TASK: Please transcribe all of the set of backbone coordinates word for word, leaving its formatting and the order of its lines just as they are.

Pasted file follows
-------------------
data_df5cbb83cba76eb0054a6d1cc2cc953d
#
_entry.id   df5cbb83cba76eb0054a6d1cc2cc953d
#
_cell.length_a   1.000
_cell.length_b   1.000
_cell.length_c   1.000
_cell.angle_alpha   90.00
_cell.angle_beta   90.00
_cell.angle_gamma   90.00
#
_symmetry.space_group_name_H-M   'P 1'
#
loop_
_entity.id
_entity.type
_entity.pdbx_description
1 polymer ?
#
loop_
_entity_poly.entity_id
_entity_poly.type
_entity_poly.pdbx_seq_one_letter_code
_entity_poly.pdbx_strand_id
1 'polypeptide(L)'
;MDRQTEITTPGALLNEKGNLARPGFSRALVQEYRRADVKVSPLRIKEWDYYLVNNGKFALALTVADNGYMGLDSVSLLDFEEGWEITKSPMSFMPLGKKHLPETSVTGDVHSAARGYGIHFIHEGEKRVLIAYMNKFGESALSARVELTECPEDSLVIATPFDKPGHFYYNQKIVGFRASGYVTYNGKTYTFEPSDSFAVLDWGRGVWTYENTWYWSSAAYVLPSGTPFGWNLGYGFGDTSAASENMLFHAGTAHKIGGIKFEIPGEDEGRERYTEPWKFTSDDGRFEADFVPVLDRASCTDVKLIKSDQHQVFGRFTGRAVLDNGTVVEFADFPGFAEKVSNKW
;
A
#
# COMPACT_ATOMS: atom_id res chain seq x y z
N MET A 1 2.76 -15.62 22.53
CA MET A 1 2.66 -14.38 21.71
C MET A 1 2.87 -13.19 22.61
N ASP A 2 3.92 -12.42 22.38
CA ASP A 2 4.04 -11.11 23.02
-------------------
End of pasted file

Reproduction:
data_df5cbb83cba76eb0054a6d1cc2cc953d
#
_entry.id   df5cbb83cba76eb0054a6d1cc2cc953d
#
_cell.length_a   1.000
_cell.length_b   1.000
_cell.length_c   1.000
_cell.angle_alpha   90.00
_cell.angle_beta   90.00
_cell.angle_gamma   90.00
#
_symmetry.space_group_name_H-M   'P 1'
#
loop_
_entity.id
_entity.type
_entity.pdbx_description
1 polymer ?
#
loop_
_entity_poly.entity_id
_entity_poly.type
_entity_poly.pdbx_seq_one_letter_code
_entity_poly.pdbx_strand_id
1 'polypeptide(L)'
;MDRQTEITTPGALLNEKGNLARPGFSRALVQEYRRADVKVSPLRIKEWDYYLVNNGKFALALTVADNGYMGLDSVSLLDFEEGWEITKSPMSFMPLGKKHLPETSVTGDVHSAARGYGIHFIHEGEKRVLIAYMNKFGESALSARVELTECPEDSLVIATPFDKPGHFYYNQKIVGFRASGYVTYNGKTYTFEPSDSFAVLDWGRGVWTYENTWYWSSAAYVLPSGTPFGWNLGYGFGDTSAASENMLFHAGTAHKIGGIKFEIPGEDEGRERYTEPWKFTSDDGRFEADFVPVLDRASCTDVKLIKSDQHQVFGRFTGRAVLDNGTVVEFADFPGFAEKVSNKW
;
A
#
# COMPACT_ATOMS: atom_id res chain seq x y z
N MET A 1 2.76 -15.62 22.53
CA MET A 1 2.66 -14.38 21.71
C MET A 1 2.87 -13.19 22.61
N ASP A 2 3.92 -12.42 22.38
CA ASP A 2 4.04 -11.11 23.02